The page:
If you’ve been waiting anxiously for the next episode of “Karen Kingsbury's A Thousand Tomorrows” to drop, know you’re not the only one. We’ve been thoroughly enjoying every single episode and following along with Cody and Ali as they navigate their own relationship as well as their rodeo careers and everything else life is throwing at them.
We recently sat down with the creator, and author of the book that sparked the idea for the series, Karen Kingsbury and her son Tyler Russell, who is also an executive producer and screenwriter of the show to get the Insider details behind the inspiration behind and importance of this story.
“It's such a cinematic story with the bull riding and like being outside and just the scope of it. So immediately I just thought it was a perfect story to bring to life. And Pure Flix was the perfect place to show it,” Tyler said, talking about bringing this project to life.
Kingsbury sat down with Sony AFFIRM to discuss the opportunity of bringing her novel “A Thousand Tomorrows” to the screen, giving those who aren’t such avid readers a chance to experience Cody and Ali’s story of transformation and of love.
“[We were] so excited because God has such a plan not only for ‘A Thousand Tomorrows,’ but for Pure Flix, too,” Kingsbury said.
Kingsbury and Russell feel close to the story of “A Thousand Tomorrows” because they both can find different elements of the story that they relate to. Kingsbury enjoys the love story between Cody and Ali, because that’s how she believes true love should be shown.
“Love should look that it goes deep and that it's beautiful and sacrificial. And the kind of love story they have is like my favorite kind of love story,” Kingsbury described.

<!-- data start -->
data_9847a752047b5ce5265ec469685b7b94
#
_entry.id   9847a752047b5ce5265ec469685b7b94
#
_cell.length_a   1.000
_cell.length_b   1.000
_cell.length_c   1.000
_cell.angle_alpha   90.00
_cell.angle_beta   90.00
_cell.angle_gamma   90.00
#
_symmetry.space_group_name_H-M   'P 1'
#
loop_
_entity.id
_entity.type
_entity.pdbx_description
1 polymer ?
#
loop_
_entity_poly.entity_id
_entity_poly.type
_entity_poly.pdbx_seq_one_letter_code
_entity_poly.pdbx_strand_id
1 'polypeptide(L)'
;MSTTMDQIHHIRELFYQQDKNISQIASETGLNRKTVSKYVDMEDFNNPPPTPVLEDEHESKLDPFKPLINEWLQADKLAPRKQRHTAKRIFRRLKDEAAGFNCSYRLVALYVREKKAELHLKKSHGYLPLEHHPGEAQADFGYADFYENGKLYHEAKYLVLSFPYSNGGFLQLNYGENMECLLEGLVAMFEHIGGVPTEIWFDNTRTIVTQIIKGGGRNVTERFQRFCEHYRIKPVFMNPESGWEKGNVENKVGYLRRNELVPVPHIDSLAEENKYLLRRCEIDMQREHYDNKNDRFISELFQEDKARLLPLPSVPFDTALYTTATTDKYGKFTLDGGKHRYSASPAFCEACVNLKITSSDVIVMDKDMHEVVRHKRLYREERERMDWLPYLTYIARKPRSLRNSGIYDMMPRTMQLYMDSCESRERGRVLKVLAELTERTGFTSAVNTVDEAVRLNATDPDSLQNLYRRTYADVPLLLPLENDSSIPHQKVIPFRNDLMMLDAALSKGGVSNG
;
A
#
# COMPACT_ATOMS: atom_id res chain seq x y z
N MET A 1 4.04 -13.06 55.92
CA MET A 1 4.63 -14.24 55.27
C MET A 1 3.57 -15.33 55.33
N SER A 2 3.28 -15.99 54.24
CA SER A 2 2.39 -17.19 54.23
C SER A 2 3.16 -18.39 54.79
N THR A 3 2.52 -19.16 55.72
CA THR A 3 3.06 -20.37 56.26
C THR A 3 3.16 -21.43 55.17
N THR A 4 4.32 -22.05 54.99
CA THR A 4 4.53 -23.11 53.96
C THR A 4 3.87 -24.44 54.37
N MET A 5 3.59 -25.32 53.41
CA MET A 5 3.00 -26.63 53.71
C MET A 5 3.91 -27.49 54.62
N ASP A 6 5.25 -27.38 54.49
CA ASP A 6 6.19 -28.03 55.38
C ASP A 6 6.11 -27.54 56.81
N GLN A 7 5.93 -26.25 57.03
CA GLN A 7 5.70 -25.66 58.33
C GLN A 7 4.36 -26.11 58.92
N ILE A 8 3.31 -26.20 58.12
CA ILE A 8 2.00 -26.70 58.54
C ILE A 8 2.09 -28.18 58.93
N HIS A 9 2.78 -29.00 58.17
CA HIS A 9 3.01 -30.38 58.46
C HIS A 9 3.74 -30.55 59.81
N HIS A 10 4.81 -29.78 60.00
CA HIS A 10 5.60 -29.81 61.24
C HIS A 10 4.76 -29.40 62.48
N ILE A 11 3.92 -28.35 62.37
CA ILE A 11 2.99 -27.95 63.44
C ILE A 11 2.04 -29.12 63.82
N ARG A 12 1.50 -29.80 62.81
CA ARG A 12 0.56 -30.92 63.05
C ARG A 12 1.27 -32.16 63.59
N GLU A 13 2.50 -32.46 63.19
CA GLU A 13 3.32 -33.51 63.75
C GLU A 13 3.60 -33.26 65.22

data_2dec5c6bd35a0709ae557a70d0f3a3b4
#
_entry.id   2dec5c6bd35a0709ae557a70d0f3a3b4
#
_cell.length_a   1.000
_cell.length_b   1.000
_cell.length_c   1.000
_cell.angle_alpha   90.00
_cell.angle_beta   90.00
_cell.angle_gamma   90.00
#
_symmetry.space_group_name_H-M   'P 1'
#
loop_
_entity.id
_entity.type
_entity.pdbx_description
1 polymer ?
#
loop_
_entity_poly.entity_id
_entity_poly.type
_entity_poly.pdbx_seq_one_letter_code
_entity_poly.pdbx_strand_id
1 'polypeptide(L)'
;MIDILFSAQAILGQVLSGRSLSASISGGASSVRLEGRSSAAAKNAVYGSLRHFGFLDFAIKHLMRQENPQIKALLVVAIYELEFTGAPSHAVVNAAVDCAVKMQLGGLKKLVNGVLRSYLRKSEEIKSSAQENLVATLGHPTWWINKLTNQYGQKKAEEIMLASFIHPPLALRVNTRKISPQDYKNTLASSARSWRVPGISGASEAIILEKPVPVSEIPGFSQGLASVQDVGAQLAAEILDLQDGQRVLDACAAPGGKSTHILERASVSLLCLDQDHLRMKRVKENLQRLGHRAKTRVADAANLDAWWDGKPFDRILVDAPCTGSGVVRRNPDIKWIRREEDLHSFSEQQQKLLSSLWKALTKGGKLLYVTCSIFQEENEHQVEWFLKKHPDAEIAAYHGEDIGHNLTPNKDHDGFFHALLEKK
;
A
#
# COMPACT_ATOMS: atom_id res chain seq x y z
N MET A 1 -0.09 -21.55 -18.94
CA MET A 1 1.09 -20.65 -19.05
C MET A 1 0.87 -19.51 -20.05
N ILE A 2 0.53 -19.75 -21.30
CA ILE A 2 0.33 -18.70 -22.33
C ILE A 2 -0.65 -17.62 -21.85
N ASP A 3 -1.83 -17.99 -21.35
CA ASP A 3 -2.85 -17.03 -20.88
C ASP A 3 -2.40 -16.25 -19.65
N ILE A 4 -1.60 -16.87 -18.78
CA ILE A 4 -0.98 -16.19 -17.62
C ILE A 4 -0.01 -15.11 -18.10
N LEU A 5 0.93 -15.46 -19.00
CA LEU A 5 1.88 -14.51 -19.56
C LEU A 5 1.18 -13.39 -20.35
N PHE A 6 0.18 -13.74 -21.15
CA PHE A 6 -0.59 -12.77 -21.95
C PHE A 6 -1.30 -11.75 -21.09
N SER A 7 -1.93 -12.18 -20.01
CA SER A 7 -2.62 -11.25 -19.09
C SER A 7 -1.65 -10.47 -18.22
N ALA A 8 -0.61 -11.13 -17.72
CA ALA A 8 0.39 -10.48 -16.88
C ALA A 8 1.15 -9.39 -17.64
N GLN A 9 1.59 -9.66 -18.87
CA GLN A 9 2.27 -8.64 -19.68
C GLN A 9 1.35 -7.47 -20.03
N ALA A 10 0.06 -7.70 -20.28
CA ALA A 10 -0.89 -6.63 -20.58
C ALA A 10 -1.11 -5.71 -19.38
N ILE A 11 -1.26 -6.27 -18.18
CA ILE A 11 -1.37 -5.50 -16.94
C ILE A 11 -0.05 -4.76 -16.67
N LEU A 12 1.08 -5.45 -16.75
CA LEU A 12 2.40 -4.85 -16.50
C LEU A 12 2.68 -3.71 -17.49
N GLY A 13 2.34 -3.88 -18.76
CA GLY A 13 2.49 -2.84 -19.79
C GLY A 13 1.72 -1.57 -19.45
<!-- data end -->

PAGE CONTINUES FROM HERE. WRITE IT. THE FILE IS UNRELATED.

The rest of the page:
Russell sees himself in different elements of both Cody and Ali, taking a piece of both of them into his day-to-day.
“A lot of the traits of the characters are things that I try to be, you know, like Ali's way that she seizes the day and that she makes the most out of every day. Cody's selflessness and his courage and strength,” Russell continues. “I think that those are things that I'd like to think that I am and if, on days that I'm not. I know that I can be inspired by these characters to step up in those ways. And I hope that I feel that way, too.”
Another personal piece of the story for Kingsbury was the subplots surrounding the topics of Down’s Syndrome and Cystic Fibrosis. Kingsbury explained these two diagnoses were popping up again and again in her personal life, so she felt called to shed some light and add them to her stories.
“When you hold [your child] in your arms and you realize that he has Down syndrome and when you're given that diagnosis, your heart breaks for them. But very quickly, you rebound to saying, ‘I get the delight of having a child for the rest of my life,’" Kingsbury explains.
Russell adds, “I think with Down's syndrome and CF, they're not often represented in media too, you know … there are people all over the world that have those stories that are connected to CF or Down's syndrome. And so to bring just a sliver of awareness and life to those things, I think is really important.”
Adding in these diagnoses elevates the message and provides deeper faith elements that we can take away from the first season of “A Thousand Tomorrows.” Kingsbury and Russell hope the audience learns more about hope, God’s mercy and forgiveness and holding your loved ones close through this series.
“Whether it's being free from fear, being free from anger or pain … there's a big lesson to be found in giving it to God and moving forward in freedom with whatever it is that you're working through or wrestling with,” Kingsbury describes.